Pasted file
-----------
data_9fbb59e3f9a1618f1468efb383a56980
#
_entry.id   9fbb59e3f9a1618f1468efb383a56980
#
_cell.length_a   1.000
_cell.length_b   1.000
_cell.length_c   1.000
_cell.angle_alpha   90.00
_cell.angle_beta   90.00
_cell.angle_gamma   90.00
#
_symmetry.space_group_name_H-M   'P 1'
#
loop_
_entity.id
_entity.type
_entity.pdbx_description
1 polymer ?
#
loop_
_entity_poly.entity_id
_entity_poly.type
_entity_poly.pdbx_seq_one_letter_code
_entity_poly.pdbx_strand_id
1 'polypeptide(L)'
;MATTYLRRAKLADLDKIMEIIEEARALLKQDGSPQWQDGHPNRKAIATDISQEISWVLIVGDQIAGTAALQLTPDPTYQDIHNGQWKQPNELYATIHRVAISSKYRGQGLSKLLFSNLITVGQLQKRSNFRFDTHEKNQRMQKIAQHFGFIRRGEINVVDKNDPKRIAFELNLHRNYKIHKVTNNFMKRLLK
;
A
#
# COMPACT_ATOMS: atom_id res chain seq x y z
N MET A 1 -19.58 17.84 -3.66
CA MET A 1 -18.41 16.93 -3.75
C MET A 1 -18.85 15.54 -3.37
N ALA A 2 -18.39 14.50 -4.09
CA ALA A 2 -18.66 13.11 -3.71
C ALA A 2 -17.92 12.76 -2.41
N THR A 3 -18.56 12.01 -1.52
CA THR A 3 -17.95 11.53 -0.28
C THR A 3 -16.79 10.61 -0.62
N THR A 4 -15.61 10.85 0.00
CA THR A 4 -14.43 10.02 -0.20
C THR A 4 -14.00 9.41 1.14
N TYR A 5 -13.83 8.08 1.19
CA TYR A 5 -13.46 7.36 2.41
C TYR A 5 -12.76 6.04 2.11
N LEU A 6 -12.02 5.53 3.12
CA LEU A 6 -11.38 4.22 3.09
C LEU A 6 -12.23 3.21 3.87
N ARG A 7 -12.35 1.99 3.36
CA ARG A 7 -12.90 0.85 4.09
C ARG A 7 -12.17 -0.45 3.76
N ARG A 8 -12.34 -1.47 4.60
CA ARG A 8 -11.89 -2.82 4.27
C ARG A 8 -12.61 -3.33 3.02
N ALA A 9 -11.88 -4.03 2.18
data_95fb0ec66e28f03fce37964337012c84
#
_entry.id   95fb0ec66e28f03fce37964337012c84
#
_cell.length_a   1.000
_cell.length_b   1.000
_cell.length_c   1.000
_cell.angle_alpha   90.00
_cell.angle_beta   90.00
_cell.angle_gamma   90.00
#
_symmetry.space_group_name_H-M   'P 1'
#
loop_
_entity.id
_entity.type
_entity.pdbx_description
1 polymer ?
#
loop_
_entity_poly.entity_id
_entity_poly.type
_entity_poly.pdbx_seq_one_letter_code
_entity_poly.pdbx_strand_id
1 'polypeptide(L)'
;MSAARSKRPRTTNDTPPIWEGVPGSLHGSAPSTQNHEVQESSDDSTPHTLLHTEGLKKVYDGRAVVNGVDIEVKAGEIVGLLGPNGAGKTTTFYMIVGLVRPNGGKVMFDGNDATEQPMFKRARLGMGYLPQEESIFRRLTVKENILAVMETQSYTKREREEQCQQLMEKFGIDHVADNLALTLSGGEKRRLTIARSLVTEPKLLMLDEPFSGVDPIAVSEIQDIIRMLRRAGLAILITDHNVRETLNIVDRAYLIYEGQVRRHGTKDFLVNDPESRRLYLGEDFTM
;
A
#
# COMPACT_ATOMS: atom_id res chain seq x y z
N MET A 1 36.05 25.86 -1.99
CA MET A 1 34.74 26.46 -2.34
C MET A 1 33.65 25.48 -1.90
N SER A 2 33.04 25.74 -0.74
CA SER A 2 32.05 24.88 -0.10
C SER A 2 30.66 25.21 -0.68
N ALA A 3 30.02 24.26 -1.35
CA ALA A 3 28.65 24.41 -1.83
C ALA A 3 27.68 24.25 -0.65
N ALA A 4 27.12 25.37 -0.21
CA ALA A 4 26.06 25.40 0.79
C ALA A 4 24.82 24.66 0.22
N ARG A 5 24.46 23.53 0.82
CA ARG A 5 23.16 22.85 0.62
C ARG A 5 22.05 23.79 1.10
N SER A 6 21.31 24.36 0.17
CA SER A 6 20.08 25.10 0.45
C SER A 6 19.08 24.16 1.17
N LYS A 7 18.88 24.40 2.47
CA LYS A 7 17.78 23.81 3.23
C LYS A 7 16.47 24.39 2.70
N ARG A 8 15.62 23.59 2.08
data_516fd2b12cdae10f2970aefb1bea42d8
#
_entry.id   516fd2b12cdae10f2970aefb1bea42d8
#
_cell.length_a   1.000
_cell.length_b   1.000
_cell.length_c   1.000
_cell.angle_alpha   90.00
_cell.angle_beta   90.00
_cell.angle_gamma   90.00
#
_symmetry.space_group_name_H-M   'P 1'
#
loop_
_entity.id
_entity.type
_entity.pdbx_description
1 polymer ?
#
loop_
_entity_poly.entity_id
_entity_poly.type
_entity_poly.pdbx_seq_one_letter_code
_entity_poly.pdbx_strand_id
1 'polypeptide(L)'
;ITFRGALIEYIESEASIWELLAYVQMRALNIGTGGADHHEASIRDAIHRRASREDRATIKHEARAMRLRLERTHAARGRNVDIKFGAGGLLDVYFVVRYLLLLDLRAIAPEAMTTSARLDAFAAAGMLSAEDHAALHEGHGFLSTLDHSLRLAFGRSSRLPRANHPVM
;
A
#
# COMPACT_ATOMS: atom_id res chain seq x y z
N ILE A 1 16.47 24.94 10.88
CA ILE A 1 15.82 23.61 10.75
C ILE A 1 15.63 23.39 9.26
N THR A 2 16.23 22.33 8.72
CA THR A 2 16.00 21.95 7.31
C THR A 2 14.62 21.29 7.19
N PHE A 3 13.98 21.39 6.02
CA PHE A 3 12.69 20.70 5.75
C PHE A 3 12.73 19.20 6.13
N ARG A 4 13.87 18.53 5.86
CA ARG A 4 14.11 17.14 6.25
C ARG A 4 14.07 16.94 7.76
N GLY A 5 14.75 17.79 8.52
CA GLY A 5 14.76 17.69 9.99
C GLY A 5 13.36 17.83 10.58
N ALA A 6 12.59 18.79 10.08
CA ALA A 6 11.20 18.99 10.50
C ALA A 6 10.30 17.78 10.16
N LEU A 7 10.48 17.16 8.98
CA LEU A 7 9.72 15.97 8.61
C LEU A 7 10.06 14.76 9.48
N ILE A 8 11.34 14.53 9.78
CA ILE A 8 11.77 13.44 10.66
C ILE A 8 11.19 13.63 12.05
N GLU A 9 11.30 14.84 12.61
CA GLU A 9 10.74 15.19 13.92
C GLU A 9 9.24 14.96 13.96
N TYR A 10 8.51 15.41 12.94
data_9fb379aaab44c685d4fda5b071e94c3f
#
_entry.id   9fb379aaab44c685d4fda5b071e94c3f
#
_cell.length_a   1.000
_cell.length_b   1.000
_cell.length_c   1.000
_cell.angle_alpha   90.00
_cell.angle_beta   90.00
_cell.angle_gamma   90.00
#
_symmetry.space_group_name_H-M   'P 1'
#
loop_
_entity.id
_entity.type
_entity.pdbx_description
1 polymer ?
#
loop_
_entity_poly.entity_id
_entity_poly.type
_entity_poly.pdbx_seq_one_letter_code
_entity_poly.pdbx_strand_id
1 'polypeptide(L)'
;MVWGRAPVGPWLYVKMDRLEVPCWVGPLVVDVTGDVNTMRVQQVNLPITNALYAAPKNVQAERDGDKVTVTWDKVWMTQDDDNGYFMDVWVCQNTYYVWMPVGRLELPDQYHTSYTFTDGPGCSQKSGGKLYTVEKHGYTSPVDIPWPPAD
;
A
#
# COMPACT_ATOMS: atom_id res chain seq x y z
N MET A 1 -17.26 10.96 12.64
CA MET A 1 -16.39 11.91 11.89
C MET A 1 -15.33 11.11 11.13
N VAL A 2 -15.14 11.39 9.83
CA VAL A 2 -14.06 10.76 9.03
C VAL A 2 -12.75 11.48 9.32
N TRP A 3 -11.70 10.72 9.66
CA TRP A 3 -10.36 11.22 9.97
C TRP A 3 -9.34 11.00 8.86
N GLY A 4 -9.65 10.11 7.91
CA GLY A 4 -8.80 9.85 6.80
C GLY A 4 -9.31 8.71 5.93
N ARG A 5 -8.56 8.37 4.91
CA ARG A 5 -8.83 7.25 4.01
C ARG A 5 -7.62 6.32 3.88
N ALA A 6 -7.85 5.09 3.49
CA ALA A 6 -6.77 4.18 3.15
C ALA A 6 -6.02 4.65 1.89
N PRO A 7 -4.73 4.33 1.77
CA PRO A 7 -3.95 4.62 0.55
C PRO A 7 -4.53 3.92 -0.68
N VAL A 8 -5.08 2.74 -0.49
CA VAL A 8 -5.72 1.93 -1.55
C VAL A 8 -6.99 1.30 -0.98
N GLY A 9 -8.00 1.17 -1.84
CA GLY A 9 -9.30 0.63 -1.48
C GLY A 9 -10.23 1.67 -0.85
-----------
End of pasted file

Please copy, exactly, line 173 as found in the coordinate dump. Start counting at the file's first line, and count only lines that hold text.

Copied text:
_cell.angle_alpha   90.00